Tp = 90° C.

Example 5

Use of XVS 43578 as the Resin Support. (bispicolylamine—CuBr/CuBr2 (8/2 mol/mol))

5a [Comparison Run]

Composition
XVS 43578 (metallated) 172 mg 1.44e−4 mol Cu 1.56e−2 mol/L
MMA 4.325 g 4.62 mL 4.32e−2 mol 4.68 mol/L
Toluene 4.62 mL
2-bromopropionitrile 1.93e−2 g 12.4 μL 1.44e−4 mol 1.56e−2 mol/L
[MMA]:[Initiator]:[XVS-Cu(I)Br]:[XVS-Cu(II)Br2] = 300:1:0.8:0.2
Tp = 90° C.

5b. Hybrid Catalyst System Based on XVS 43578 Resin (Bispicolylamine) 5b

Composition
XVS43578 resin 65 mg 1.44e−4 mol ligand 1.56e−2 mol/L
CuBr 16.5 mg 1.15e−4 mol 1.25e−2 mol/L
CuBr2 7.3 mg 3.31e−5 mol 3.59e−3 mol/L
MMA 4.325 g 4.62 mL 4.32e−2 mol 4.68 mol/L
Toluene 4.62 mL
2-bromopropionitrile 1.93e−2 g 12.4 μL 1.44e−4 mol 1.56e−2 mol/L
Me6TREN 1.14 μL 4.31e−6 mol 4.67e−4 mol/L
[MMA]:[Initiator]:[XVS ligand]:[Me6TREN]:[Cu(I)Br]:[Cu(II)Br2] = 300:1:1:0.03:0.80:0.23.
Tp = 90° C.

Both control polymerization runs showed linear increase of conversion with time but no increase of molecular weight with conversion, which suggest very poor deactivation of growing radical. This can be attributed to the poor accessibility of growing radical to the Cu(II) centers on support resins even though some 20% of the transition metal sites are in the form of the redox conjugate. Narrower MWD was seen when the soluble ligand was added.

5c. Hybrid Catalyst System Based on XVS 43578 Resin (DOW Ion Exchange Resin, Bispicolylamine) with 3 mol % of Me6TREN-CuBr2 to Bispicolylamine.

The XVS 43578 resin was tested for MMA polymerization with 3 mol % soluble Me6TREN/CuBr2, compared to attached the concentration of the attached bicpicolylamine-CuBr. The Me6TREN-CuBr2 complex was made in separate stock solution with acetone prior to use.

Ratio of [MMA]:[2-bromopropionitrile]:[bispicolylamine-CuBr]:[Me6TREN-CuBr2]=300:1:1:0.03.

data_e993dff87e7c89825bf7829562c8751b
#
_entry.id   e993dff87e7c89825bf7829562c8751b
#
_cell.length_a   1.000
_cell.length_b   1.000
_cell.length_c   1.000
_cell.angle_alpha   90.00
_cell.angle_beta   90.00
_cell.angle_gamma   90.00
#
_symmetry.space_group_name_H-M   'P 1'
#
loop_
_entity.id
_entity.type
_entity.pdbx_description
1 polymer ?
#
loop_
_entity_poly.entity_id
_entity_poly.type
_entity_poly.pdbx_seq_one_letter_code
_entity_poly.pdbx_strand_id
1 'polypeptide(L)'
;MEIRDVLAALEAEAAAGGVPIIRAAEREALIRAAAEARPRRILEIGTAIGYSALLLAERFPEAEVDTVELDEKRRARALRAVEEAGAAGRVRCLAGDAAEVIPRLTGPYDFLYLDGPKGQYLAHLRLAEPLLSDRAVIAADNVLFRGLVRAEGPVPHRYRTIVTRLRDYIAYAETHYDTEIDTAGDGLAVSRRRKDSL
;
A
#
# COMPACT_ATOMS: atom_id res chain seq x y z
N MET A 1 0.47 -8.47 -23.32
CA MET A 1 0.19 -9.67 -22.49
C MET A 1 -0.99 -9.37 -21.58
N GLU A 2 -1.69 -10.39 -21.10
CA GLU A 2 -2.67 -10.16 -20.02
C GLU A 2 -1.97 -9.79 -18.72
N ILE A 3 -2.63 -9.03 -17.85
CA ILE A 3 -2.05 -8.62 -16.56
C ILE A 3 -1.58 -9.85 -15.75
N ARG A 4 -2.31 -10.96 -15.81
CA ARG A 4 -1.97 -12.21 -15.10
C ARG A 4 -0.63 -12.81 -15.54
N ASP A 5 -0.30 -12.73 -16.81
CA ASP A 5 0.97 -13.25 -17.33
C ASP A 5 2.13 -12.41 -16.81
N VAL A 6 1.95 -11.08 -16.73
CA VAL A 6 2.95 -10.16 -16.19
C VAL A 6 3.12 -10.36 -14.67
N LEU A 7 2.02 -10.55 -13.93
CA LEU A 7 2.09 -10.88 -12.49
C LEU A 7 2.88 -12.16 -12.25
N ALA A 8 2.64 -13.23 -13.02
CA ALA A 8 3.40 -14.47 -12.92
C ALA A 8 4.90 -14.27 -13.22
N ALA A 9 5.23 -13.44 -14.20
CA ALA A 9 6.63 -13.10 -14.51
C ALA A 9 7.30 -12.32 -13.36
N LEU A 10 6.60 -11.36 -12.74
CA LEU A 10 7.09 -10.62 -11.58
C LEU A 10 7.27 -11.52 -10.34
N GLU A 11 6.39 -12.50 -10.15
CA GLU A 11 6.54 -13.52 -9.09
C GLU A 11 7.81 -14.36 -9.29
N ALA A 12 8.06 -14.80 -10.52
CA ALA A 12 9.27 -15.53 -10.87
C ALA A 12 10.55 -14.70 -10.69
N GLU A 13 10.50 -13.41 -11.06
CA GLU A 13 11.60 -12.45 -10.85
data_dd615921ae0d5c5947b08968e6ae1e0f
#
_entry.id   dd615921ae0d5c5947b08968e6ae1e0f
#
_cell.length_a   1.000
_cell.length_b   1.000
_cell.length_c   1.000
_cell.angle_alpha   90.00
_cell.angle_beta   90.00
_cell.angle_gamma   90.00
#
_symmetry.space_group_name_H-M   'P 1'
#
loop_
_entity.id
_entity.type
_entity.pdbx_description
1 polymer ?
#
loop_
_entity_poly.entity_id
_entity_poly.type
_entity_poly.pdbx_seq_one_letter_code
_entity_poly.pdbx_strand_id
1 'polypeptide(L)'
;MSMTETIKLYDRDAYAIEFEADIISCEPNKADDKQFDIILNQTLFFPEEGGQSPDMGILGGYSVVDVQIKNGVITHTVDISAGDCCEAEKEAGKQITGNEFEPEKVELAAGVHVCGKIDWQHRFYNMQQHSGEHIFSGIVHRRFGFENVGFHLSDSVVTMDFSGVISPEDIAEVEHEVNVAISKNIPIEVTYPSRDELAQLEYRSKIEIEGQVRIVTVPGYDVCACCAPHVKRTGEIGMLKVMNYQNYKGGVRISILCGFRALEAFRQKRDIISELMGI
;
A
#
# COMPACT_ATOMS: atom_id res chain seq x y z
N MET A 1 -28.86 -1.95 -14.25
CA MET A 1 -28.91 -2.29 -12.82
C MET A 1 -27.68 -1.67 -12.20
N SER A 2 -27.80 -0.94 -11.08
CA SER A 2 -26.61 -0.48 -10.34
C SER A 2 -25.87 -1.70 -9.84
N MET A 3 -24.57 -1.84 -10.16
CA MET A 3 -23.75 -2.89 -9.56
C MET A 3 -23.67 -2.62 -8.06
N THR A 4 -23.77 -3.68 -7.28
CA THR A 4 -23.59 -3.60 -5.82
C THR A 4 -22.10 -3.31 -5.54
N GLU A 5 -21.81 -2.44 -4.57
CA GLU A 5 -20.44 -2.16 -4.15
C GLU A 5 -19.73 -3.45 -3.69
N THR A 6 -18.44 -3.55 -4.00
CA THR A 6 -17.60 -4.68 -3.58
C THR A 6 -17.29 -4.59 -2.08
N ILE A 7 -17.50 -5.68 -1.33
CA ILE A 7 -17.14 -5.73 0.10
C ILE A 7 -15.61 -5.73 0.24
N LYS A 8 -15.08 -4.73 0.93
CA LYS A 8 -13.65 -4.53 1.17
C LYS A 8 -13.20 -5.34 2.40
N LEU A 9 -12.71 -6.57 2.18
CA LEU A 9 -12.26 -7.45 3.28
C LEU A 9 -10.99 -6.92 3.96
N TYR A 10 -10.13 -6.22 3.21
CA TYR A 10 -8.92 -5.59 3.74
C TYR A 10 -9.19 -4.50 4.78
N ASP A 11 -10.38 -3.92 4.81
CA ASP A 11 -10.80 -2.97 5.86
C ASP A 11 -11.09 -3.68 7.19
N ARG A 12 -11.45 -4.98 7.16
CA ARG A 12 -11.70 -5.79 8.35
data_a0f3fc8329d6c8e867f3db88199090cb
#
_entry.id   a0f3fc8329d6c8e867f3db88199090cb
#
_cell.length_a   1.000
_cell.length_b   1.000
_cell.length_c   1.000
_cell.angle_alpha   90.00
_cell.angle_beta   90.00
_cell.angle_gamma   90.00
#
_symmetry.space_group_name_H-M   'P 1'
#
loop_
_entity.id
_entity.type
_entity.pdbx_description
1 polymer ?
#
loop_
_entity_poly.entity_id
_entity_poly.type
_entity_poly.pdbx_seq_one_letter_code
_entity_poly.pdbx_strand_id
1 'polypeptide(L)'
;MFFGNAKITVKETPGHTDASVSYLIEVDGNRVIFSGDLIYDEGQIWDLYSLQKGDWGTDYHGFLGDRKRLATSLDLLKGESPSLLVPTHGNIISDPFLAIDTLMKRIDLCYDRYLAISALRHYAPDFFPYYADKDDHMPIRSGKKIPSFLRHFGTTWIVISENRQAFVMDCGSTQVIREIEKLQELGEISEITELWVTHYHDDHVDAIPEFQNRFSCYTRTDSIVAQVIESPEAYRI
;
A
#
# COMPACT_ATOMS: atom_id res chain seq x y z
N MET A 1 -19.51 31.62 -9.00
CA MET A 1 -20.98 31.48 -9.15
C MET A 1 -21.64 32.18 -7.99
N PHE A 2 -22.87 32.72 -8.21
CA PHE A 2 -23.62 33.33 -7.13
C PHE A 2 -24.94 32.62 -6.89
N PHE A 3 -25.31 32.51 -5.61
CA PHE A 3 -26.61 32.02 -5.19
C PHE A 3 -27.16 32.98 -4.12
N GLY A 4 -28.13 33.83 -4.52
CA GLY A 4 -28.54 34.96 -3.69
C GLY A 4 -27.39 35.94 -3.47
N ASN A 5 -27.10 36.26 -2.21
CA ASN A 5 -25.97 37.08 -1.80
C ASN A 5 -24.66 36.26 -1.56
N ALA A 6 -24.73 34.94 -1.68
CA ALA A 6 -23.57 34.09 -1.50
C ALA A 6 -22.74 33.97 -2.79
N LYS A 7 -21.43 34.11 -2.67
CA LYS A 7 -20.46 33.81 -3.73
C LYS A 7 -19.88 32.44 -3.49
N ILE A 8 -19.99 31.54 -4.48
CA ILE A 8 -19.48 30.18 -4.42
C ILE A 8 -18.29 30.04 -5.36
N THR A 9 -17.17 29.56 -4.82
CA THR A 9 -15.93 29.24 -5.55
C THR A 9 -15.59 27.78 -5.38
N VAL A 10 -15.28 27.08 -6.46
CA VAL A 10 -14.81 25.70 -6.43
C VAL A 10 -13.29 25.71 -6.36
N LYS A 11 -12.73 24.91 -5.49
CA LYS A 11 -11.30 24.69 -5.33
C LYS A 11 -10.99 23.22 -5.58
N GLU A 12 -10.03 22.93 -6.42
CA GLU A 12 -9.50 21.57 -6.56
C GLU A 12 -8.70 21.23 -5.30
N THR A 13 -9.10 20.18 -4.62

5c.

Chemical g mL mol mol/L
XVS 43578 0.124 1.04e−4 ligand 1.56e−2
MMA 3.12 3.34 3.12e−2 4.68
Me6TREN # 3.12e−6 4.68e−4
CuBr2 # 3.12e−6 4.68e−4
Acetone 1.06
toluene 2.27
2-bromo- 1.39e−2 8.99e−3 1.04e−4 1.56e−2
propio-
nitrile
Reaction condition: temperature, 90° C.; time, 18 h, [MMA]:[2-bromopropionitrile]:[bispicolylamine-CuBr]:[Me6TREN-CuBr2] = 300:1:1:0.03;
# added from stock solution (Stock solution, CuBr2 (3.80e−5 mol) + Me6TREN(3.80e−5 mol) in 13 mL acetone).

The conversion curve showed very nice linear first order kinetic plot. The molecular weight distribution was still fairly narrow (˜1.5) and the molecular weight increased linearly although it was higher that the theoretical line. GPC curves showed very nice shift with conversion suggesting very good control over polymerization.

The polymerization results are summarized below.

Sample time(h) Conversion Mn Mn(th) Mw/Mn
1 1.5000 0.19744 18360 5923.0 1.5500
2 3.3300 0.36493 22570 10947 1.5400
3 7.0000 0.49295 31660 15227 1.5100
4 18.000 0.88795 39780 26638 1.4900

Example 6

Polymerization of MMA with Bpy-CuBr Supported on PS bead(8 μm) (Newly Prepared Catalyst)—PTH12

Newly prepared catalyst was examined for MMA polymerization without any additional Me6TREN to form a free catalyst in homogeneous phase.

6a. [Comparison Run]

Feedstock
PS(S)-062600-2 71 mg 7.95e−5 mol 1.56e−2 mol/L
MMA 2.388 g 2.55 mL 2.39e−2 mol 4.69 mol/L
Toluene 2.55 mL
2-bromopropionitrile 6.87 μL 7.95e−5 mol 1.56e−2 mol/L
[MMA]:[Initiator]:[PS-Cu(I)Br]:[PS-Cu(II)Br2] = 300:1:0.8:0.2,
Tp = 90° C.

The conversion did not increase linearly with time and the molecular weight of the polymer as measured by GPC curves did not change with conversion suggesting that the overall control of polymerization was bad. It seems that the activation is very fast with very slow deactivation because of the poor accessibility of growing radical to Cu(II) centers

6b. Polymerization of MMA with bpy-CuBr Supported on PS Bead(8 μm) Using Me6TREN-CuBr2—3% of Me6TREN-CuBr2 to Attached bpy.

6b.

Chemical mg mL mol mol/L
PS bead-bpy-CuBr 126 1.45e−4 1.56e−2
MMA 4.36 4.65 4.35e−2 4.67
toluene 4.65
2-bromopropionitrile 19.4   12.5e−3  1.45e−4 1.56e−2
Me6TREN 1.00   1.15e−3  4.35e−6 4.67e−4
CuBr2 1 4.35e−6 4.67e−4
Reaction conditions: temperature, 90° C.; time, 24 h, [MMA]:[2-bromopropionitrile]:[bpy-CuBr r]:[Me6TREN-CuBr2] = 300:1:1:0.03.

The conversion increased continuously and the MWD was very narrow (˜1.2). Nice GPC curve shift was observed as the molecular weight increased.

6c. Polymerization of MMA with bpy-CuBr Supported on PS Bead(8 μm) with Me6TREN-CuBr2-1% of Me6TREN-CuBr2 to Supported bpy.

A polystyrene based ion exchange resin-bpy-CuBr/Me6TREN-CuBr2 hybrid catalyst was tested for MMA polymerization with 1 mol % of Me6TREN-CuBr2 to bpy-CuBr available in the polymerization mixture. This is part of an effort to determine a lower level for the amount of Me6TREN-CuBr2 which is added to control the reaction. The same recipe and reaction conditions as example 6a were used except only 1% of Me6TREN-CuBr2 was added. [MMA]:[2-bromopropionitrile]:[bpy-CuBr]:[Me6TREN-CuBr2]=300:1:1:0.01. MWD was around 1.2 and nice GPC shift was observed.